My First SaaS: Building the MVP

In my previous posts, I talked about 7 things I learned from my first SaaS, how I chose the tech stack, and how I defined the MVP.

Now I will share how I built the MVP for https://hostifi.net, a UniFi controller hosting platform.

The SaaS Stack

If you read how I chose the tech stack for HostiFi, then you already know about how I struggled with Django early on and eventually gave up on it. I ended up getting started with WordPress and a combination of Easy Digital Downloads plugins.

In particular, I purchased Recurring Payments and Stripe

Between these plugins, WordPress, and the Startuply theme I had purchased from ThemeForest, I had all the basic SaaS functions taken care of — landing page, subscriptions, checkout, billing, user account management.

After purchasing a server subscription, the user was taken to a blank PHP dashboard page, where I could build a custom interface.

The Server Creation Script

A snippet from HostiFi’s server creation script

It was time to build the actual product, the UniFi server creation part.

But there was a problem. I had already written the entire server building script in Python weeks beforehand because I was expecting to integrate it into Django later.

The Python script made API calls to Vultr, the VPS provider I had chosen to use. It would create a server, SSH into it, and automatically run the commands to install UniFi and create an admin account for the user who signed up. Then it would need to provide a link to the server and UniFi credentials to the user’s dashboard.

Integrating WordPress and Python

So now I had to figure out how to integrate that Python script that I had written with the WordPress website so that a server could be built after a user purchased a subscription.

At first, I was looking at using Zapier. Easy Digital Downloads makes a plugin for it. It had the ability to receive a hook when a user signed up, and I could pass that information to trigger the Python script.

It seemed like a perfect solution at first, but after looking into Zapier’s pricing plan, for under $50/month, the Zaps only run once every 15minutes.

That was too long for a customer to wait for their server, so I tried to figure out how I could make my own integration.

I was looking at the WordPress database trying to reverse engineer how it all worked, and I had an idea.

I noticed that a row is created in the table “wp_edd_subscriptions” when a user signs up.

I created my own custom table and named it “servers”.

Then I wrote some code in Python to read the subscriptions and servers tables from the database. The script would save the rows to a list and then compare the two lists.

Now the Python script was able to determine two scenarios:

  • If a server exists without a subscription, then it needs to be canceled
  • If a subscription exists without a server, it needs to be built

I created a cron job to run the Python script once every minute that way it would be constantly checking for new customers.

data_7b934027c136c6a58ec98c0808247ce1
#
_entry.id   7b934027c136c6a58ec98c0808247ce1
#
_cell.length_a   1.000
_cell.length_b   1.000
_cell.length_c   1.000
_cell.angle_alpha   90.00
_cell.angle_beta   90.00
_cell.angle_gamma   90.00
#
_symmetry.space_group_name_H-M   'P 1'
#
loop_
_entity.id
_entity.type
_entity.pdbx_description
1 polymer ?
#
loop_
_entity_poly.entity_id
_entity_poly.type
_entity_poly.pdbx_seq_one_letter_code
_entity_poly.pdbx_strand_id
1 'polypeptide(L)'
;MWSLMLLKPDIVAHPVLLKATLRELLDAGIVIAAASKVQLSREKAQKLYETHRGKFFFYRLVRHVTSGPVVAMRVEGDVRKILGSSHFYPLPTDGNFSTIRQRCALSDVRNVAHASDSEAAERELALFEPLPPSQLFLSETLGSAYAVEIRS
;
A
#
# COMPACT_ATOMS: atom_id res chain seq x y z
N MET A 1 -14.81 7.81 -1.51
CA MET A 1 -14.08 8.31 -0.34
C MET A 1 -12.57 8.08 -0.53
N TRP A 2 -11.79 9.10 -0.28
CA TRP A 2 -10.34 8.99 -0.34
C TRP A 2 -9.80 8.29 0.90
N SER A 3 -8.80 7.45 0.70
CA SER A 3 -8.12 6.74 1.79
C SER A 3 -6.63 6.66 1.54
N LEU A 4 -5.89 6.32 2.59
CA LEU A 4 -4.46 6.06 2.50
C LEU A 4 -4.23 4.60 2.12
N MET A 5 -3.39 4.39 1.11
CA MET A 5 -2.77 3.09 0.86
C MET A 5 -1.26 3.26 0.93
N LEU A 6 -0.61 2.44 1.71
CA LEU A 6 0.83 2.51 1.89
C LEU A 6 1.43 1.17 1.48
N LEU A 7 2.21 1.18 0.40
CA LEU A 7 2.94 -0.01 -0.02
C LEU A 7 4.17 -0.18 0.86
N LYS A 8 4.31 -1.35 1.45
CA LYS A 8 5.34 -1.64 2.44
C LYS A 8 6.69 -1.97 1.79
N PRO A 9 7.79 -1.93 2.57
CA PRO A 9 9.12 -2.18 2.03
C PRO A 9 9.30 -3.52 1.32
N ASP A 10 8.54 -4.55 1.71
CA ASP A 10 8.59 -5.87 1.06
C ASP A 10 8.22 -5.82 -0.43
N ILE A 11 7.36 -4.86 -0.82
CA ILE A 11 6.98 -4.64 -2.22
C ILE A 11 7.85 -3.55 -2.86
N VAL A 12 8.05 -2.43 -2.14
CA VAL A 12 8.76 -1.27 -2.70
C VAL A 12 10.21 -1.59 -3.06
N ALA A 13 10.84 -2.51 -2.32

As simple as it seems, that was really one of the biggest breakthroughs for me on the entire project!

Now I was finally able to automatically create a UniFi server after a customer signed up, and the Python script saved that server address into the server table along with the UniFi credentials, and customer identifier.

The User Dashboard

A screenshot of the HostiFi user dashboard on launch day — May 24, 2018

The only step left was to write the PHP user dashboard.

That part was pretty straightforward, I had a little bit of experience with writing basic PHP, and I was able to get it done with less than 100 lines of code.

The dashboard page PHP code only had to check for a couple of scenarios:

  • If the user is logged in, but no servers are being built, display a message asking them to purchase a subscription
  • If a server row exists but hasn’t completed yet, display a table and server status as “provisioning” along with a message saying it will take a few minutes. I also included a simple line of Javascript to hard reload the page automatically every 15 seconds until no more servers were being built
  • If a server row exists and is complete, display the server info in a table

Closing thoughts

I’m not really recommending this tech stack to anyone, just sharing my experience. Anyone who knows anything about programming recognizes right away the insanity of this duct-taped solution.

There’s a major scalability issue with the server creation script, for example.

It’s not multi-threaded, so it can only build one server at a time. Each server takes about 5 minutes to build.

I think about it all the time, and it bothers me.

But it’s never been a problem because I’ve never had a bunch of people signing up at the exact same time. No one has ever waited more than 10 minutes for a server to build.

More than likely, that script will never need to be optimized.

It works...

It’s making money every month…

Customers are very happy with it.

I’ve had zero complaints about the speed, design, or function of the website after serving over 75 customers.

I guess the theme of these posts is that you don’t have to be an incredible programmer to create value. Your customers care about how well you solve the problem that they have, not the web framework or obscure solution design choices that you made along the way.